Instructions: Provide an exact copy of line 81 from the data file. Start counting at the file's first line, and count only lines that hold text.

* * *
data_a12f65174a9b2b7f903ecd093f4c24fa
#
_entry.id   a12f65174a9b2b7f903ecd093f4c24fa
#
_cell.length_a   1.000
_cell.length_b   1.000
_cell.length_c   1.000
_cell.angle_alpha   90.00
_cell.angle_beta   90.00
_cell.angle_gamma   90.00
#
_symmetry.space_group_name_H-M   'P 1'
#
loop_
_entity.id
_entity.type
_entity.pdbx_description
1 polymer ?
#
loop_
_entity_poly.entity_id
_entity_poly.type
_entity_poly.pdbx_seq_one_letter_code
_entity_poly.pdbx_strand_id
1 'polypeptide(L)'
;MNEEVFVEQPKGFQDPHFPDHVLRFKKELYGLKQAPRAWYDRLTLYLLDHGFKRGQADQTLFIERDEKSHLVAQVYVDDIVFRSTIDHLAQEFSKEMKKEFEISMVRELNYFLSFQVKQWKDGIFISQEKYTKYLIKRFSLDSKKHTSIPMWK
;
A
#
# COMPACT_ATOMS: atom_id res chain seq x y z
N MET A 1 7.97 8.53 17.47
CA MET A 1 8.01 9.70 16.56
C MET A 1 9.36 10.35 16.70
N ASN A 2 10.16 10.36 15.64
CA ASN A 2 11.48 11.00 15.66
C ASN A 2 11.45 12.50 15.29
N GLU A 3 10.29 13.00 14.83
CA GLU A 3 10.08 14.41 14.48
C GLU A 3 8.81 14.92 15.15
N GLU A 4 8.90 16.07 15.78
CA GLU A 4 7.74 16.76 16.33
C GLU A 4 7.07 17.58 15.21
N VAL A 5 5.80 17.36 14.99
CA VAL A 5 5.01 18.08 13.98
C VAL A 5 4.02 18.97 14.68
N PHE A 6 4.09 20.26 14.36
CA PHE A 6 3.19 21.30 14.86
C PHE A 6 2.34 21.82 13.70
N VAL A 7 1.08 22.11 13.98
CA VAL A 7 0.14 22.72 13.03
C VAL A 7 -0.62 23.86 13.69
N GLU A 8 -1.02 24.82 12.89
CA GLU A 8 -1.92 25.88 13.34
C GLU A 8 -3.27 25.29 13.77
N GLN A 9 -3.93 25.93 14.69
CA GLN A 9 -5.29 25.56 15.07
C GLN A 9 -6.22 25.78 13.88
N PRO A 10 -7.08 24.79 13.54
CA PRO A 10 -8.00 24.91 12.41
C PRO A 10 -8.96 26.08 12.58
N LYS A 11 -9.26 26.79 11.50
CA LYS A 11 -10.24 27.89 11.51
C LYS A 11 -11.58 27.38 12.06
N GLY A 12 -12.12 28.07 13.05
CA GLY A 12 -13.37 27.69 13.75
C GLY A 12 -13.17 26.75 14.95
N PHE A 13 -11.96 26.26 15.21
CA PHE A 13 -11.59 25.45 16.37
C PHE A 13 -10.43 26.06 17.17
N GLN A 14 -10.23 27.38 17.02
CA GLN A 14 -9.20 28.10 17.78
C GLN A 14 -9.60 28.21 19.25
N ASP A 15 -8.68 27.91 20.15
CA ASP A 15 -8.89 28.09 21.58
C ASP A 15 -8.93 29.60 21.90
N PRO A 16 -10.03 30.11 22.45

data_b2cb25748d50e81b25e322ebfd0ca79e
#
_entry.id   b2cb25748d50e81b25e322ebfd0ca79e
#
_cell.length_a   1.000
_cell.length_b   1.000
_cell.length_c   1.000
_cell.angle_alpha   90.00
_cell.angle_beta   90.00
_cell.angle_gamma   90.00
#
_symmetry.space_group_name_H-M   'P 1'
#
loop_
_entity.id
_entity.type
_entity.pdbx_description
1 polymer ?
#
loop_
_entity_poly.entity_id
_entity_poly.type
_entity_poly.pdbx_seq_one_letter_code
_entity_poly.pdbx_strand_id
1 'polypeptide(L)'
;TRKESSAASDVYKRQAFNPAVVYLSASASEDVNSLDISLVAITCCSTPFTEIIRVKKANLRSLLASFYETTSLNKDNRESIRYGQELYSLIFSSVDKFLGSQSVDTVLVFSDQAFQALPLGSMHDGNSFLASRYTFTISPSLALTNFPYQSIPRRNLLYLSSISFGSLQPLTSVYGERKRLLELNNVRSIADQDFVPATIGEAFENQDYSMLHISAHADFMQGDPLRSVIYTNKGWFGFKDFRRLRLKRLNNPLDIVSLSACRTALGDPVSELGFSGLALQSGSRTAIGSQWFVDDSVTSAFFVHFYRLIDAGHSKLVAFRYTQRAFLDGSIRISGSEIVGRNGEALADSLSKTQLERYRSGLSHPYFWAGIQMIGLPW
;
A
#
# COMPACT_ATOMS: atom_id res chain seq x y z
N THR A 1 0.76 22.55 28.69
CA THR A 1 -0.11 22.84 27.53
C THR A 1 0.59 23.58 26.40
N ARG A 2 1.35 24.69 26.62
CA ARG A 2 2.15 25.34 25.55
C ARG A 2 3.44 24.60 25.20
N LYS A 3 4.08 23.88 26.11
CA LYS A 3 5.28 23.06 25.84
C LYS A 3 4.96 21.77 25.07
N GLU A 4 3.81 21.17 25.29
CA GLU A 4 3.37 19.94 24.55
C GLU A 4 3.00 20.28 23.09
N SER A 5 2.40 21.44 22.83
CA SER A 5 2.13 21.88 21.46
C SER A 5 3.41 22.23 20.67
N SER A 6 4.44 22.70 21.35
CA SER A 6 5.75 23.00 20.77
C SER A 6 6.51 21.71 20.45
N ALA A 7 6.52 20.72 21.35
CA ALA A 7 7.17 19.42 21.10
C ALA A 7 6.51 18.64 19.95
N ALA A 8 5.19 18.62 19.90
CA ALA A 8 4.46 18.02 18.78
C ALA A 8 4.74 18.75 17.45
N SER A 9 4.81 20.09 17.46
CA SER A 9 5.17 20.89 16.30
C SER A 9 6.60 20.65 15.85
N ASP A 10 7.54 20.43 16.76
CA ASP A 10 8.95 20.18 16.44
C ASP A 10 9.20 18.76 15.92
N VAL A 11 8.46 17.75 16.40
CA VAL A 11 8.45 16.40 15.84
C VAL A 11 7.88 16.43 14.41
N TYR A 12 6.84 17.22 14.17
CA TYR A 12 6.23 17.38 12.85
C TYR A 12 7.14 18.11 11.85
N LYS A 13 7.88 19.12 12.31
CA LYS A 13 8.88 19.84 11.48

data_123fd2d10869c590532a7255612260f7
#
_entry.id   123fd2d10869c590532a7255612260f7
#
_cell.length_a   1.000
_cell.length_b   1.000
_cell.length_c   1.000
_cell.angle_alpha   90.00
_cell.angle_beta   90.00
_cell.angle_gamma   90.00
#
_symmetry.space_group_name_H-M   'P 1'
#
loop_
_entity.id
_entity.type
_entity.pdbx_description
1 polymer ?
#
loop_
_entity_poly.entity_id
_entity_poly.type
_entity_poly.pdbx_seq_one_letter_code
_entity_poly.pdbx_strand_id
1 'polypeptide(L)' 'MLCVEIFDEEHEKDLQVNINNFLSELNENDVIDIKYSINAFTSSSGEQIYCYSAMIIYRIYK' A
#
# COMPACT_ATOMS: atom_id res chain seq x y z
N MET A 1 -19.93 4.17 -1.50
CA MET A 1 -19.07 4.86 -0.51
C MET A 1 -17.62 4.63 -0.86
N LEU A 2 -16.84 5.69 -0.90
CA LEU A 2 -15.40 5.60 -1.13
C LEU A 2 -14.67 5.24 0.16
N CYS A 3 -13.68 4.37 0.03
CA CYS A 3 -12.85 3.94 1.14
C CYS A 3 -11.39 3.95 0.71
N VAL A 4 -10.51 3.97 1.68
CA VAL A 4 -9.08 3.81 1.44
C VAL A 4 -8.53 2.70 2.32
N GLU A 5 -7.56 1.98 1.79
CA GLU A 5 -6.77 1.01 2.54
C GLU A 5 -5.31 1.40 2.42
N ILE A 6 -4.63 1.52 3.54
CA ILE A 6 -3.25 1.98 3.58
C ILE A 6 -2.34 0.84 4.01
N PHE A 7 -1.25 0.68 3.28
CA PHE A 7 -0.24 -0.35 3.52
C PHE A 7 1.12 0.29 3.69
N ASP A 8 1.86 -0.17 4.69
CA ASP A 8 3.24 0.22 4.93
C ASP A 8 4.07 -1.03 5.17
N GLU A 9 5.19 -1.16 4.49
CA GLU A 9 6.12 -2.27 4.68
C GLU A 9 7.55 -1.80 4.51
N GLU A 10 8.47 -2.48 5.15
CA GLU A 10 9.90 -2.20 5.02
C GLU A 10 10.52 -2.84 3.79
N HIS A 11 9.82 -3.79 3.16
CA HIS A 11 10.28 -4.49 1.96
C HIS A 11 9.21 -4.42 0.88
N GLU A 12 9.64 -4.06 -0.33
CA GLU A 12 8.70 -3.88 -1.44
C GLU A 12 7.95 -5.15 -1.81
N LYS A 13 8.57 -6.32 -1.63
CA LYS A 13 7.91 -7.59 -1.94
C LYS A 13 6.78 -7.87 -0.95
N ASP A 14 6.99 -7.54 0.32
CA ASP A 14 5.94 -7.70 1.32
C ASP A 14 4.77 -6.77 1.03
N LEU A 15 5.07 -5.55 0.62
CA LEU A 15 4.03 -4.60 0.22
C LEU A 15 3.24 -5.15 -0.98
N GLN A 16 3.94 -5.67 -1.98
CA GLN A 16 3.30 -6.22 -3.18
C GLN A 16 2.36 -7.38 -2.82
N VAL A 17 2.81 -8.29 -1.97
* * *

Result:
_cell.length_a   1.000